Writing a good social value response is not an exact science, as each client and each opportunity is unique. Based on my experience of writing and improving social value bid responses, I’ve identified nine top tips to help create a strong response.
What is Social Value?
Social Value International defines social value as: “understanding the relative importance that people place on changes to their wellbeing and using the insights we gain from this understanding to make better decisions.”
Put simply, social value is the positive change a company can affect for the local economy, community, and society as part of their delivery of a contract.
Why is Social Value Important in Bidding?
UK government legislation has made the assessment of social value a mandatory requirement in all large public sector bids (over £180k). The social value score must account for at least 10% of the overall evaluation. In some cases, I have seen this as high as 30%. Many private sector clients are also now mirroring this approach.
It is therefore vital, as part of your win strategy, to demonstrate a clear understanding and commitment to delivering social value in your bid response.
My Nine Top Tips for Creating a Good Social Value Response:
Read the question
Take time to read and understand the question. What exactly is the client asking for?
It can be easy to fall into the trap of listing all your best social value activities, but this is unlikely to gain you points. It can be helpful to underline the key evaluation points in the question to keep your response on track.
Do your research
Show your client you have taken the time to understand their key drivers for social value and align your response with their objectives.
Research areas may include:
- Policies, such as social value, environmental etc.
- Sustainability reports
- News stories
- Supplier engagement events
- Chats with your client, e.g. to raise clarification
Additional to the contract
Remember social value is in addition to the contract you are delivering. For example, if you are contracted to deliver careers advice to school leavers, you cannot claim this alone as a social value action.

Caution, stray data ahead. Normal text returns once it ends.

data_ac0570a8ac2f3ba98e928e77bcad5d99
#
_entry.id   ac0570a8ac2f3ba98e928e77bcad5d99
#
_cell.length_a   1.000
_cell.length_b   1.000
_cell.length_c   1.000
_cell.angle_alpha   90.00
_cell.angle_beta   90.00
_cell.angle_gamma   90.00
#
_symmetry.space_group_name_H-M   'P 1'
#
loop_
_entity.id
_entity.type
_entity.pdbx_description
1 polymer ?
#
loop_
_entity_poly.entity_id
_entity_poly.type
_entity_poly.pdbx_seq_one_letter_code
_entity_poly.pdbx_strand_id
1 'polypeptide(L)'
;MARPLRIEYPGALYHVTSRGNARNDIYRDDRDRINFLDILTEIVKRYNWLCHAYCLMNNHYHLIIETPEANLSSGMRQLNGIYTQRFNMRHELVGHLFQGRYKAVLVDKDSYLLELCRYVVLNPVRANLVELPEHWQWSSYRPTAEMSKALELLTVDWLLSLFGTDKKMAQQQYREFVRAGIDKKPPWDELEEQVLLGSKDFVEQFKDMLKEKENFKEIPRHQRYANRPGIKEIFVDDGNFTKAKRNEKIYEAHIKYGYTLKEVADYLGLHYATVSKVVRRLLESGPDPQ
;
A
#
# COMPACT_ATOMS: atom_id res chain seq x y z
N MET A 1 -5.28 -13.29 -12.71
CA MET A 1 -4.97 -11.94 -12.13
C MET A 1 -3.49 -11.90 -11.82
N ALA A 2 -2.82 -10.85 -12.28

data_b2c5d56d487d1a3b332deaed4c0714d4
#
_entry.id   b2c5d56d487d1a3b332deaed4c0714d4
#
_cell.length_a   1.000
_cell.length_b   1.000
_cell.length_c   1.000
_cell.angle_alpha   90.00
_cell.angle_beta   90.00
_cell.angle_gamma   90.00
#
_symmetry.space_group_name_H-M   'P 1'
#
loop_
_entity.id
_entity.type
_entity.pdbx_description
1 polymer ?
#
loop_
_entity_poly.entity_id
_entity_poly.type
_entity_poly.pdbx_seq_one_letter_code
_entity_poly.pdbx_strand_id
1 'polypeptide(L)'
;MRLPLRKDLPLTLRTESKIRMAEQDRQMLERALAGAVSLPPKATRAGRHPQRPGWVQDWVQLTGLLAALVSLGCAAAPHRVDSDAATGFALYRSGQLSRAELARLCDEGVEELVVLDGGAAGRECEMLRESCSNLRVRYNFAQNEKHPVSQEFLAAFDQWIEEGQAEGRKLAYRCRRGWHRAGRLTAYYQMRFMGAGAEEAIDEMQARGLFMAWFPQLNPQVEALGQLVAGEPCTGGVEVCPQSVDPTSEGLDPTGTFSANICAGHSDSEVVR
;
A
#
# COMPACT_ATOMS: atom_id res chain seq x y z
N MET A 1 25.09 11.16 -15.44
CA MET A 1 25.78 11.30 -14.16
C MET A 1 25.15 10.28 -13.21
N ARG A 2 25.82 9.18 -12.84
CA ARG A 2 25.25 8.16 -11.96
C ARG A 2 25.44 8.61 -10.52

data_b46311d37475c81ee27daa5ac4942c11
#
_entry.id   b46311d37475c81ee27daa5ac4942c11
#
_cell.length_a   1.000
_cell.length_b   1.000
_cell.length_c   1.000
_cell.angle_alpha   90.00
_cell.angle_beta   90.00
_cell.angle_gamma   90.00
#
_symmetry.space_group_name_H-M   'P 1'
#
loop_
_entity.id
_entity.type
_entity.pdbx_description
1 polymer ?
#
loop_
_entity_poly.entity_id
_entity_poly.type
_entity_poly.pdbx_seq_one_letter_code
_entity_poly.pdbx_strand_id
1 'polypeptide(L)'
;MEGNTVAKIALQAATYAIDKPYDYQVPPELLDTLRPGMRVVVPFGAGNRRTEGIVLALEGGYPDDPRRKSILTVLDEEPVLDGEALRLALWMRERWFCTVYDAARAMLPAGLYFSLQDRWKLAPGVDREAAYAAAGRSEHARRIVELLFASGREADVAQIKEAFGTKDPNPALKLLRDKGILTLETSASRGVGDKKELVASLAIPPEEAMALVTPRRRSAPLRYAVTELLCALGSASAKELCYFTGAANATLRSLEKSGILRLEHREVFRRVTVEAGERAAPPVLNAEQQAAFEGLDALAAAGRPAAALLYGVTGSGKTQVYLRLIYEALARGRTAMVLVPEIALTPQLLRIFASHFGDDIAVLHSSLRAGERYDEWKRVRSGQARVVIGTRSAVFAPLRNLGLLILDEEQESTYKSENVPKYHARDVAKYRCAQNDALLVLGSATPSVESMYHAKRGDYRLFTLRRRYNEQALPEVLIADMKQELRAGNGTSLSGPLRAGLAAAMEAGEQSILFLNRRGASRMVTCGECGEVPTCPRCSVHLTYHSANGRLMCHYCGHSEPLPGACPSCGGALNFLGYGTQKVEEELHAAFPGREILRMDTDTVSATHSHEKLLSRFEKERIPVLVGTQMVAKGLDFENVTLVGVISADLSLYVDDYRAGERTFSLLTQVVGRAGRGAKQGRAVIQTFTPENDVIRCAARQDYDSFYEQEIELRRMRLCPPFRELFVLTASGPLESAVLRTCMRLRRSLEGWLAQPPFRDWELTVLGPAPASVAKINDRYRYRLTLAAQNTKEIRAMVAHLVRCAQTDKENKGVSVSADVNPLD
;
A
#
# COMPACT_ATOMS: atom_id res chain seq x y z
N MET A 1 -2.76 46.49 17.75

However, you can count additional activities such as volunteering to carry out a mock-interview clinic or donating goods, such as stationery or laptops, to assist the students.
Offer social value you can genuinely deliver and is proportionate to the contract. Your proposal for social value often forms part of your contract, so failing to deliver could result in financial and reputational damage.
- How much revenue the contract will generate for you.
- How long the contract will last for.
- How much it will cost you in time and money to deliver the social value activity.
There is no hard and fast rule about how much social value you should provide, but a common-sense approach will result in a much more credible offer.
Play to your strengths
For example, if you employ in-house experts, can their skills be used to train others or deliver school career talks? If you manufacture goods, can you donate these to a local charitable cause?
If you have previous experience in delivering your suggested social value activity, this will build the credibility of your offer. For example:
- How many times have successfully delivered this activity in the past?
- Can you quote feedback from those who benefitted?
- Can you provide pictures to bring the activity to life?
- Can you report on the positive impact the activity has had?
Make a SMART commitment
This is key in presenting a realistic and strong proposal to your client. For each activity you commit to, ensure you provide detail under each of the SMART headings:
- Who will do it?
- What exactly will you do?
- When will you do it?
- Where will the activity take place?
- How will you ensure it happens?
- Why will you do this – what is the benefit?
- How will you measure the impact? Your client may specify a measurement tool they use. However, if they don’t – explain how you will measure the impact. There are useful templates available online such as this Social Return on Investment (SROI) Value Map provided by Social Value UK.
- Is this something you can reasonably accomplish?
- Do you have a back-up plan if things change? For example, if you commit to a specific member of staff delivering a school talk – is there an alternative member of staff who can step in if required?
- Does your activity align with your client’s objectives?
- Does it give them what they’ve asked for in the question?
- When will you start the activity?
- How long will the activity last?
- When will you complete it?
Be clear on how you will measure the impact of your activity. Whether this is a client-specified tool or your own.
- Who will be responsible for reporting this information?
- How will you report to your client and how often?
- Will reporting form part of your contract KPIs?
- Do you have mitigating measures in place should reporting go off track?
Build a library of examples
Document each of your social value activities. Include who delivered them, what was involved, the location, pictures, and the impact. This will act as a handy record of previous experience and as inspiration for future bids.
There is no ‘one size fits all’ approach in responding to a social value question as each client and opportunity will have different drivers.
However, you can take steps to help build a strong response by ensuring you read the question very carefully, so you understand exactly what the client is asking for. Align your proposal with their objectives and set out a clear plan for delivering on your commitments ensuring they are SMART.
Lorraine O’Donovan, CIM, MSc, BSc, CF APMP has over 15 years’ bid management experience in the environmental consultancy sector.
She currently works for SLR Consulting Ltd where she manages the Bid Support team and is Community Champion for the European region.